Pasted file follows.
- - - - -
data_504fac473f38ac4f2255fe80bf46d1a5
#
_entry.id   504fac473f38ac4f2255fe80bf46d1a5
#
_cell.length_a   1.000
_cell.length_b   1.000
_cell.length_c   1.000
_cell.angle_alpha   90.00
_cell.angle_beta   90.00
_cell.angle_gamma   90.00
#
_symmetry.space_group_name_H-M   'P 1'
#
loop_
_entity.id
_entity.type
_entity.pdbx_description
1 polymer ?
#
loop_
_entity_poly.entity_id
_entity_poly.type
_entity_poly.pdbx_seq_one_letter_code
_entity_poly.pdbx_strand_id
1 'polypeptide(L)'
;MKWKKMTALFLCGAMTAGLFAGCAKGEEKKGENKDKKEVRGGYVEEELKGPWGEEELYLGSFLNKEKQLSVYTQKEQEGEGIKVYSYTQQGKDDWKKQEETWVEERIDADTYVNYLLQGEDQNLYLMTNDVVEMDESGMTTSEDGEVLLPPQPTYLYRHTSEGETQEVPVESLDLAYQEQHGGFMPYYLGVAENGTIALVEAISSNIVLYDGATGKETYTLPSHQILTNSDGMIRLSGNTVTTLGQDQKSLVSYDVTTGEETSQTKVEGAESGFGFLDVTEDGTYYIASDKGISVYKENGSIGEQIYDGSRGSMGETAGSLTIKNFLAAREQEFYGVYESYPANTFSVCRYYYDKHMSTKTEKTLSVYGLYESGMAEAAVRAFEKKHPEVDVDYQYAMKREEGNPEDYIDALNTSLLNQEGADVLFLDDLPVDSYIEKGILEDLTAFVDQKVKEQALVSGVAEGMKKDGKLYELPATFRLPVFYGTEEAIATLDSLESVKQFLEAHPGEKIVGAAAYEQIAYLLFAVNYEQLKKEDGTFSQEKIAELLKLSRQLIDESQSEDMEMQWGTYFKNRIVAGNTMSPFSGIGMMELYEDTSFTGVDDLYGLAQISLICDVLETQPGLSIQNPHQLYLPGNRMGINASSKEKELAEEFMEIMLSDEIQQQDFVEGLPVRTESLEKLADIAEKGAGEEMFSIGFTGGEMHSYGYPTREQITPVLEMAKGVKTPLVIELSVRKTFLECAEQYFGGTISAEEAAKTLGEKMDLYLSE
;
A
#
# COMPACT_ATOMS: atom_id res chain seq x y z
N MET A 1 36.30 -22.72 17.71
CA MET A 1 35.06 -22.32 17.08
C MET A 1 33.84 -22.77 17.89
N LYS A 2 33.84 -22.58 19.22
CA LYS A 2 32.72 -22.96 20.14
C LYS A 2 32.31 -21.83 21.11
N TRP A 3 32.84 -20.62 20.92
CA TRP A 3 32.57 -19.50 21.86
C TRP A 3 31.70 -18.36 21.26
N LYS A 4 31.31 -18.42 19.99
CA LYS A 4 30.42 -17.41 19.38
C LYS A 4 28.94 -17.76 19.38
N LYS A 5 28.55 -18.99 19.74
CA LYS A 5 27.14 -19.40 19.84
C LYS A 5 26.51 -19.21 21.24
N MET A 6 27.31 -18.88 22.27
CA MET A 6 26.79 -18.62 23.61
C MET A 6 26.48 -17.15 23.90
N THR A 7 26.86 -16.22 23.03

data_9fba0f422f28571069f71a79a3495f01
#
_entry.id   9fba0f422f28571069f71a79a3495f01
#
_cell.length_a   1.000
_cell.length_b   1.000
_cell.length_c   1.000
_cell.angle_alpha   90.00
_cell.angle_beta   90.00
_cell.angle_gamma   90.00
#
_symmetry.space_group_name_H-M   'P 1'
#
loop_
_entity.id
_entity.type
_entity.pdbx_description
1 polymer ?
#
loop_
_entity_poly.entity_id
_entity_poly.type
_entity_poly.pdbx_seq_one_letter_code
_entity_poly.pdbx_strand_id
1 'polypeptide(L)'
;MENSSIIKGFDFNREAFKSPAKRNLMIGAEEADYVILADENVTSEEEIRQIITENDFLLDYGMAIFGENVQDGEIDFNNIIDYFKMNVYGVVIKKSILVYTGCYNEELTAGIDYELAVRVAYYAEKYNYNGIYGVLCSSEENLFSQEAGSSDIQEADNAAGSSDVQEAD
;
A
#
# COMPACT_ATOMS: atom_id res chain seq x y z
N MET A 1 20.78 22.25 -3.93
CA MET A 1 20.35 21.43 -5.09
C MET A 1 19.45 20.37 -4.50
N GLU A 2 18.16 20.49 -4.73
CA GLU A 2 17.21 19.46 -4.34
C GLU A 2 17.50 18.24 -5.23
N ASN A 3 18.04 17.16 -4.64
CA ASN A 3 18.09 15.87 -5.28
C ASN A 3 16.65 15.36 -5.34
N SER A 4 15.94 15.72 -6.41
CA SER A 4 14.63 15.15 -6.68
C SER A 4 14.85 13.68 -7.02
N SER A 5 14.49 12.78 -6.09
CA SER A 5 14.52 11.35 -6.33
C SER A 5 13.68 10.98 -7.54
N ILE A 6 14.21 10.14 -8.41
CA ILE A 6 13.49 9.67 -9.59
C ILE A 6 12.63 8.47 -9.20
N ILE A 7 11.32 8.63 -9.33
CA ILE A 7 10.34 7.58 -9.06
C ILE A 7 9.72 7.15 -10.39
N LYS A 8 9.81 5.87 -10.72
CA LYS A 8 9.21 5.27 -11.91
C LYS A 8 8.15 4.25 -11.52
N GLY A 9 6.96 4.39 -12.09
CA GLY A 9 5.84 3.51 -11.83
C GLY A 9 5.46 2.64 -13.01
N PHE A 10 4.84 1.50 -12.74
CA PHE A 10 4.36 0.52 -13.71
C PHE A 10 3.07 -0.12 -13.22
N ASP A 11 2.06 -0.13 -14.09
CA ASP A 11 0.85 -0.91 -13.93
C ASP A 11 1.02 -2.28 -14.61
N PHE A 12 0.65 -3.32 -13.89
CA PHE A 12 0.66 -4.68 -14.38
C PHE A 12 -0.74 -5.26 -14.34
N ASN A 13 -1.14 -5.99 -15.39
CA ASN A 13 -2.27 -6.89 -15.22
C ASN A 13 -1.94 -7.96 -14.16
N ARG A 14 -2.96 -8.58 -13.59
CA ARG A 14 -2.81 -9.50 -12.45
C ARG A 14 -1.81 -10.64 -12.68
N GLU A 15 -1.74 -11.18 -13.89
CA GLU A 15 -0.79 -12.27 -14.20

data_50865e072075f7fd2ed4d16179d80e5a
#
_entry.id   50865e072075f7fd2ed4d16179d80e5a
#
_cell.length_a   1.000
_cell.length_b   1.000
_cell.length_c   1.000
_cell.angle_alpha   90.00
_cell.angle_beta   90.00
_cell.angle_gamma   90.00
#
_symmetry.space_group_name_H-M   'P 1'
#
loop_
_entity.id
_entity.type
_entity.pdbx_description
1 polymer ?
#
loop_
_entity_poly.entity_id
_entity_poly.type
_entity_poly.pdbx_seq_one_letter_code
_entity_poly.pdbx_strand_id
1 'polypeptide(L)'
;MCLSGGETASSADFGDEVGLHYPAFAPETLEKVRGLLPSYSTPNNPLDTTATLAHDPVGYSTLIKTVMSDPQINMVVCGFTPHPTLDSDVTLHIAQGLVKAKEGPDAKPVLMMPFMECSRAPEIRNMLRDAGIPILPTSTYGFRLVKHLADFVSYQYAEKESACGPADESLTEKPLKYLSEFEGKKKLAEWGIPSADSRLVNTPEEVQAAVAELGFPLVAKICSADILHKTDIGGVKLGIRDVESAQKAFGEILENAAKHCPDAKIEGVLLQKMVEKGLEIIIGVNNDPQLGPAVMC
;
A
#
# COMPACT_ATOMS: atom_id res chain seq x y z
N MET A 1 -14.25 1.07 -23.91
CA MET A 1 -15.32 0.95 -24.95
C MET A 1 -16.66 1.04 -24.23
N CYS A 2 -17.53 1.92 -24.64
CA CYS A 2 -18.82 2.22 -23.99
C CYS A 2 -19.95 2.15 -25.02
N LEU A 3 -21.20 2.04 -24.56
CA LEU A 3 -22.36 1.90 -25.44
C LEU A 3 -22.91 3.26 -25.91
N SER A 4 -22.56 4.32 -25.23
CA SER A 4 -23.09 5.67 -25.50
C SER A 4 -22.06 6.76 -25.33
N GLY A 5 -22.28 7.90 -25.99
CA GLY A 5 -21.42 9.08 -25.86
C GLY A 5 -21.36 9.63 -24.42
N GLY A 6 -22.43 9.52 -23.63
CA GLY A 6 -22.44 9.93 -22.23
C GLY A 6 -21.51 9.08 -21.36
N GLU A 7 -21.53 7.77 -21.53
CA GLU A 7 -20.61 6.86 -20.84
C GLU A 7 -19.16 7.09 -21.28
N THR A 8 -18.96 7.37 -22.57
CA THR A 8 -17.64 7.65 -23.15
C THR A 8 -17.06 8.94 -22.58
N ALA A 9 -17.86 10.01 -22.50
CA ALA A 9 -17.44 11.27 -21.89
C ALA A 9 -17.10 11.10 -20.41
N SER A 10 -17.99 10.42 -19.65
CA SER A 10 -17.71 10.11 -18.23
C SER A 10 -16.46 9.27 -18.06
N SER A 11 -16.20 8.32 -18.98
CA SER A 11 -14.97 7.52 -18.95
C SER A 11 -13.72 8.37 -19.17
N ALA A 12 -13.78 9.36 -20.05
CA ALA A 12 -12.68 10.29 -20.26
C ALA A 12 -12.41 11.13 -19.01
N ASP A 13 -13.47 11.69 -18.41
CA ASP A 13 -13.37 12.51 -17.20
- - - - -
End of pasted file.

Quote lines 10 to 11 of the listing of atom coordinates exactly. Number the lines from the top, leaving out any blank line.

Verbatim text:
_cell.angle_gamma   90.00
#